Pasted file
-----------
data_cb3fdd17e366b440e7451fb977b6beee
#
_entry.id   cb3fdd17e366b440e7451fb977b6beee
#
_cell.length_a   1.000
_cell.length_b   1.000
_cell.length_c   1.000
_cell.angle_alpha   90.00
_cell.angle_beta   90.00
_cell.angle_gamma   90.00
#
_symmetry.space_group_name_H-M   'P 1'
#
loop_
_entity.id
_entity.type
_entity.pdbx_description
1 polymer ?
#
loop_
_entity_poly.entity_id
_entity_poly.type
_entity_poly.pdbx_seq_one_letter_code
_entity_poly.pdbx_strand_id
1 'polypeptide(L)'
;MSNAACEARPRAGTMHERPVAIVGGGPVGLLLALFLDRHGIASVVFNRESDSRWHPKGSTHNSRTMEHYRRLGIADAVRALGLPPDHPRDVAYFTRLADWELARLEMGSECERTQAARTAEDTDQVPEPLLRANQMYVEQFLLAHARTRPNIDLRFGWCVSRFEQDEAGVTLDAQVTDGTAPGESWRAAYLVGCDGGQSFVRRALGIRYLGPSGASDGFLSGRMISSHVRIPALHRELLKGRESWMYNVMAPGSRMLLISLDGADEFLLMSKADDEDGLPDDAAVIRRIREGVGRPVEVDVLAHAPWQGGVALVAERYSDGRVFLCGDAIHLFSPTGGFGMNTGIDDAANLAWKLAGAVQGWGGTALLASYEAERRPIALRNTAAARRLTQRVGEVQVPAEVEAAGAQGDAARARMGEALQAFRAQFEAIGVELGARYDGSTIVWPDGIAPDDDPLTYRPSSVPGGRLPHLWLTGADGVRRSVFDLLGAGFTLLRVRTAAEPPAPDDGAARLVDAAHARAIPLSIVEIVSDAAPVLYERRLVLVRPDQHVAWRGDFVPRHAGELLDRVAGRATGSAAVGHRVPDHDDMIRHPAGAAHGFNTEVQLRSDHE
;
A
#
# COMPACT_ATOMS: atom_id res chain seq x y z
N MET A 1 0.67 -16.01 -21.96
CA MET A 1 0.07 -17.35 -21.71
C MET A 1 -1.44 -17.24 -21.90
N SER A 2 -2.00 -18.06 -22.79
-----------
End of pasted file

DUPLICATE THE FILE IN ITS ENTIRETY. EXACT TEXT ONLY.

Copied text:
data_cb3fdd17e366b440e7451fb977b6beee
#
_entry.id   cb3fdd17e366b440e7451fb977b6beee
#
_cell.length_a   1.000
_cell.length_b   1.000
_cell.length_c   1.000
_cell.angle_alpha   90.00
_cell.angle_beta   90.00
_cell.angle_gamma   90.00
#
_symmetry.space_group_name_H-M   'P 1'
#
loop_
_entity.id
_entity.type
_entity.pdbx_description
1 polymer ?
#
loop_
_entity_poly.entity_id
_entity_poly.type
_entity_poly.pdbx_seq_one_letter_code
_entity_poly.pdbx_strand_id
1 'polypeptide(L)'
;MSNAACEARPRAGTMHERPVAIVGGGPVGLLLALFLDRHGIASVVFNRESDSRWHPKGSTHNSRTMEHYRRLGIADAVRALGLPPDHPRDVAYFTRLADWELARLEMGSECERTQAARTAEDTDQVPEPLLRANQMYVEQFLLAHARTRPNIDLRFGWCVSRFEQDEAGVTLDAQVTDGTAPGESWRAAYLVGCDGGQSFVRRALGIRYLGPSGASDGFLSGRMISSHVRIPALHRELLKGRESWMYNVMAPGSRMLLISLDGADEFLLMSKADDEDGLPDDAAVIRRIREGVGRPVEVDVLAHAPWQGGVALVAERYSDGRVFLCGDAIHLFSPTGGFGMNTGIDDAANLAWKLAGAVQGWGGTALLASYEAERRPIALRNTAAARRLTQRVGEVQVPAEVEAAGAQGDAARARMGEALQAFRAQFEAIGVELGARYDGSTIVWPDGIAPDDDPLTYRPSSVPGGRLPHLWLTGADGVRRSVFDLLGAGFTLLRVRTAAEPPAPDDGAARLVDAAHARAIPLSIVEIVSDAAPVLYERRLVLVRPDQHVAWRGDFVPRHAGELLDRVAGRATGSAAVGHRVPDHDDMIRHPAGAAHGFNTEVQLRSDHE
;
A
#
# COMPACT_ATOMS: atom_id res chain seq x y z
N MET A 1 0.67 -16.01 -21.96
CA MET A 1 0.07 -17.35 -21.71
C MET A 1 -1.44 -17.24 -21.90
N SER A 2 -2.00 -18.06 -22.79